Airport/Groceries on the Dancefloor

Airport

London Gatwick. I find the boards and scan with tired eyes. My flight doesn’t jump out at me and I feel momentarily vexed. Has it all been one big mistake? Wrong date? Wrong time? (In airports I always feel like I’m on the brink of a huge blunder). Then I see it. Bilbao. VY7293 19:55. Boarding gate will be announced at 19:05. Grand.

I head towards Departures, negotiating the wheelie bags and fond farewells. I queue. The guys at security have an impatient air and seem perpetually mystified at the hesitancy coupled with stupidity that comes over the passengers. Every day the same. I take out my laptop and place it in a tray. I pull out another tray and drop my bag into it. I remove my jacket and stuff it alongside my bag. I stick my wallet and belt in the sides. I dig my hands into my pockets and feel for loose coins. None. Grand.

I pass through the metal detector without a beep. I meet my bag on the other side and refill my pockets, slip on my belt, place the laptop back in the bag and heave it onto my back. Passport, wallet, ticket, phone, keys, boarding pass. Grand.

Shiny shops in a busy thoroughfare. I find the food hall. The stench of coffee greets and entices me. I pay for an overpriced coffee and sandwich. The coffee feels good. The contents of the sandwich conspire to create zero flavour whatsoever.

I go down to the seating area. People are reading or pushing buttons on their phones while intermittently checking the boards. It seems a numbness has come over us all. We are in-between, waiting for our lives to start again.

Portugalete, Bilbao

I drop my bag in my room, splash water on my face, reapply some deodorant and go outside. I tackle the hill with purpose. It’s been a long numbing day of travel (3 hour bus journey, airport, flight, airport, flight and car ride) so my energy surprises me. I guess my legs are relieved to be finally set free out of doors.

It’s a big night here in Bilbao. The bars are heaving. Jessica and her friends are in the ‘Why not?’ I’m excited to see Jessica as we’ve been apart over Christmas. I’m also a little nervous as I’m about to meet her friends for the first time.

The bouncer nods at me. The bar behind him seems like a busy cave of activity. He pulls the door open and I step inside, and inadvertently, into a group of eight or so people standing in a crescent formation. They all seem to be looking at me. They must be Jessica’s friends. Meekly I scan the group but I can’t see her anywhere. Then I see her sister Andrea. I smile, kiss her cheeks and wish her a happy new year. This confirms to the group that I am him, Jessica’s new fella. I feel the eyes switch from curiosity to appraisal.

Finally Jessica appears at my side. We kiss, hug and say a few words. A drink is handed to me.People from the group step forward to introduce themselves.  Marie Luis, Alvaro, Luis, Martha, Mirren. We speak in Spanglish. We have to lean into one another to be heard above the Reggathon blasting out of the speakers. Everybody’s nice. Everyone makes an effort. Nervousness has me tilting back my glass with speed.  Aritz, Akine and Ane. After a whirlwind of introductions I’m relieved to be back standing next to Jessica. Another drink is handed to me.

‘I’ll get the next,’ I promise.

I spot a plastic bag on the floor. It’s filled with a box of breakfast cereal, a litre of milk, eggs, apples, bananas and mandarins. How curious it looks! It seems as though  it has been transplanted from somebody’s kitchen of a dreary Tuesday morning to this limitless Friday night of disco balls and lights.

‘It’s for you,’ Jessica says following my gaze.

My face clouds with puzzlement.

‘Tomorrow is a holiday and all the shops are closed,’ she explains. ‘Seen as you were arriving late I thought I’d get you a few things.’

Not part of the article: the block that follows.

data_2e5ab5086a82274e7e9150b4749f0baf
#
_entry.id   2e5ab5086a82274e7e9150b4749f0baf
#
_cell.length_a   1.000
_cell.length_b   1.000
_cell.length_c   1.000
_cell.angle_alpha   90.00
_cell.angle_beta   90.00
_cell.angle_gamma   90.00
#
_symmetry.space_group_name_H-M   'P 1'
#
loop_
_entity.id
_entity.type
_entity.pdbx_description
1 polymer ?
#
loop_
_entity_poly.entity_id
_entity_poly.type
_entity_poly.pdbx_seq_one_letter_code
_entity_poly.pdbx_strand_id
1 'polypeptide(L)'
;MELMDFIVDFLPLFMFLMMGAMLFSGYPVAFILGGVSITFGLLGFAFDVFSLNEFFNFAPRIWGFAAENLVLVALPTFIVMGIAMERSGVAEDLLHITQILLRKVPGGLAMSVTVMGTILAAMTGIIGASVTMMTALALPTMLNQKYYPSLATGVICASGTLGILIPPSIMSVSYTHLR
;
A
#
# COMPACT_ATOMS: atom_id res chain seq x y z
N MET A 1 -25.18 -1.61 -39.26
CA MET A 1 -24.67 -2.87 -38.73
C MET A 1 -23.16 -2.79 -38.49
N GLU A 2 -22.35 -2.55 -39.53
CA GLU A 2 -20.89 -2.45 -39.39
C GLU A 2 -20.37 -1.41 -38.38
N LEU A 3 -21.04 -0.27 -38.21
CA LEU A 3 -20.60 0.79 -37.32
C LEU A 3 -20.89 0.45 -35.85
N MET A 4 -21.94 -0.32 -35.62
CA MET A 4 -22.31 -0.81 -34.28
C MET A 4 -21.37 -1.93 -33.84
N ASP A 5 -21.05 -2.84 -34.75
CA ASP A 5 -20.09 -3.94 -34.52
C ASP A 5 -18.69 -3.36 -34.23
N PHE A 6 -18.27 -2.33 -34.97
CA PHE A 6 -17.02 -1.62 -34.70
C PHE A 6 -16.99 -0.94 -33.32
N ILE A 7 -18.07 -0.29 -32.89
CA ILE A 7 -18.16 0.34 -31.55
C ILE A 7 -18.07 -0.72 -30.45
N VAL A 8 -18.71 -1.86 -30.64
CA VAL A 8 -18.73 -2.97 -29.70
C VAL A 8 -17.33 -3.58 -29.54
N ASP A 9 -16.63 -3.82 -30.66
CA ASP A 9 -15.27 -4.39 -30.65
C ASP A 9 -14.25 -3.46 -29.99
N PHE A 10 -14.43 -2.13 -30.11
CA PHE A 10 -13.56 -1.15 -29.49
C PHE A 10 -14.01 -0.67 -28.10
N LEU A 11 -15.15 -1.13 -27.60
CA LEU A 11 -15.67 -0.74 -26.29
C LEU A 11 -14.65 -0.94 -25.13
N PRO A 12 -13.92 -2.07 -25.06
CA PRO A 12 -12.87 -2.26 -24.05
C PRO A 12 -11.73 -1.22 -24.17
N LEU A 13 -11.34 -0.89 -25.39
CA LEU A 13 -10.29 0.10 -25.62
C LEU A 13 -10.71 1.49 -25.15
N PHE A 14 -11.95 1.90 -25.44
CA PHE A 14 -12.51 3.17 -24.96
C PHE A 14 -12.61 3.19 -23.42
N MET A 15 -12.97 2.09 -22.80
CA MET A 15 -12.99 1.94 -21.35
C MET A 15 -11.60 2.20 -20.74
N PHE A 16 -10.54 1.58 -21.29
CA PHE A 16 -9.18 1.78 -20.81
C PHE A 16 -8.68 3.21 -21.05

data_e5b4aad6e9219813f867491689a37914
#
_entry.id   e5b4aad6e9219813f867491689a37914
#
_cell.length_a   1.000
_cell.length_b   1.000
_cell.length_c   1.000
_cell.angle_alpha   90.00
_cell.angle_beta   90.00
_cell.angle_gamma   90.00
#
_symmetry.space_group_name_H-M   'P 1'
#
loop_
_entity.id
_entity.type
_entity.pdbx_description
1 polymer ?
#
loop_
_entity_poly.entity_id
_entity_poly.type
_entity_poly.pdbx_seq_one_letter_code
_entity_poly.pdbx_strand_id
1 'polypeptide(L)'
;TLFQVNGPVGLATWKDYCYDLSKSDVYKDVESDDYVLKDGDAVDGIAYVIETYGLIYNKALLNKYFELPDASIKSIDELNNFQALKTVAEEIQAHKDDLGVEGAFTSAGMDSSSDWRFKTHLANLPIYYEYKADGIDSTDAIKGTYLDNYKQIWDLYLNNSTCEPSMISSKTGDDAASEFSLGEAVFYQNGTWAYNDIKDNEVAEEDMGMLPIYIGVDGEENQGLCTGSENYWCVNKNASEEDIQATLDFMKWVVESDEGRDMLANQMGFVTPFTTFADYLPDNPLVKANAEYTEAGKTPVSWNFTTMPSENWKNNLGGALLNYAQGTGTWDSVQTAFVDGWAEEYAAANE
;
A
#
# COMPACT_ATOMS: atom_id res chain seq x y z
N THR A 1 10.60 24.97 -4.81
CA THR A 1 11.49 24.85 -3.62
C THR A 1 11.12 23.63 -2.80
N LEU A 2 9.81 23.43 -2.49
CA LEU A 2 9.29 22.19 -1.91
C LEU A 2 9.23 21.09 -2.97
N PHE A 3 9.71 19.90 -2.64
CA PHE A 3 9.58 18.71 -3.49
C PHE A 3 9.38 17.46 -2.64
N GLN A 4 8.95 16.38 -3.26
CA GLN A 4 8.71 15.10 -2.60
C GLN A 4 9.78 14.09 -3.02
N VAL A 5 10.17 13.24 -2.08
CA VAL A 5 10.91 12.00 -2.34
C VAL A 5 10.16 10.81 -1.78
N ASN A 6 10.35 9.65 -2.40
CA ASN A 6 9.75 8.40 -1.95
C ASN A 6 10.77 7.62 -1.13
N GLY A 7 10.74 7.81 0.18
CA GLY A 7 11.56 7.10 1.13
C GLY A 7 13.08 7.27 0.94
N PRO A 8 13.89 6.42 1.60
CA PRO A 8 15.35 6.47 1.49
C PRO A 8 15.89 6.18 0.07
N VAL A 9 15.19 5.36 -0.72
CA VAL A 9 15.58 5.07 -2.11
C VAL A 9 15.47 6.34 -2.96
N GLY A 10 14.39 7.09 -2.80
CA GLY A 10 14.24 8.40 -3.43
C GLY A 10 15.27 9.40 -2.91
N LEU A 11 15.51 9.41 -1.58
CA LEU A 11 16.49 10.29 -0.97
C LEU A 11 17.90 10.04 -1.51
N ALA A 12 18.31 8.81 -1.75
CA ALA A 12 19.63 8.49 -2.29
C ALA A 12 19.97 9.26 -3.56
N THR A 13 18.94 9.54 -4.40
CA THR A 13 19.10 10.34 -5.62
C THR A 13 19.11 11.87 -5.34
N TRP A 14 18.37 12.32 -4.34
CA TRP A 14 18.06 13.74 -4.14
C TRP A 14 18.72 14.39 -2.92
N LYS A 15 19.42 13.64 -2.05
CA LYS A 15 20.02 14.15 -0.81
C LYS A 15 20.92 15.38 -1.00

I smile at the bag of shopping and then at Jessica. My fondness for her deepens.

 

Nocktoebenaughto

Something Similar? What is she like?

Something Different? Bilbao Metro 4am

 

Happy Birthday: Life is Long!

I wake to the sound of an alarm. I press snooze in the hope that Monday fucks off for itself. It doesn’t. Monday doesn’t care if you partied hard at the weekend. Nor does it sympathise with you about the fact you feel a little cheated; all week the weekend seemed like a book full of clean blank pages waiting to be filled with wonderful things. Now that book is bounced off your dehydrated head and lands open on a page baring the cold facts; you got drunk and did a few chores; it’s over now and a pressing list of demands awaits. I get outta bed. It’s my birthday. 34 and feeling every bit of it.

It’s a bright cool morning.

I have to catch the train to Bilbao 4 times a week, which means four times a week I am running through the cobbled streets of Portugalete, bag bouncing on my back. Each time I tell myself that I need to leave my house 5 minutes earlier but I’ve been telling myself that four times a week for three weeks now. Still, I haven’t missed a train yet.

On the train everyone silently agrees not to get on each other’s nerves by shutting up and staring at their phones. I check Facebook. There’s a lot of people saying happy birthday. Facebook has prompted them to do so. I do the same when prompted. Everyone must be getting tired of everyone’s birthday.

In Spanish class I start to think that Saturday’s partying has left me brain-damaged. It takes me ages to construct a sentence. I am a little disgusted with myself. Will I ever learn this fucking language? I need to slow down on the weekend boozing. Mind you, I’ve been saying that every Monday for about five years now.

Afterwards my classmates and I go for coffee and cigarettes. None of us are particularly enthused about having to teach kids later on.

‘I don’t know how I’m gonna be all singing and dancing today,’ deadpans Aaron in a droll Newcastle voice, the imprint of a hangover on his face.

‘I hate when you have to tell-off a kid just before you do a song and you’re really angry, but you have to force a fake smile and say ‘Come on everyone! Let’s sing ‘We’re going on a Safari!’ James says.

‘My kids don’t even like songs! And they’re six! I’m there dancing and singing and their eyes are boring through me. I’m 33…34 and I have a hangover. What the fuck is your excuse young fella?’

I drain my coffee and run for the train.

Later, in class, I’m asking my teenagers what they did at the weekend.

‘I hang out with my friends and studied,’ is the standard answer.

They stubbornly refuse to let the conversation go anywhere. Maybe they’re just bored that they are doing the same shit over and over. Life is short, they say. Nay, life is long; Long enough for us all to get into ruts. Long enough for us to get bored. Ashley Madison has it the wrong way round. Life is short. Have an affair. If life really was short would people get bored of their partners and seek out affairs on the internet?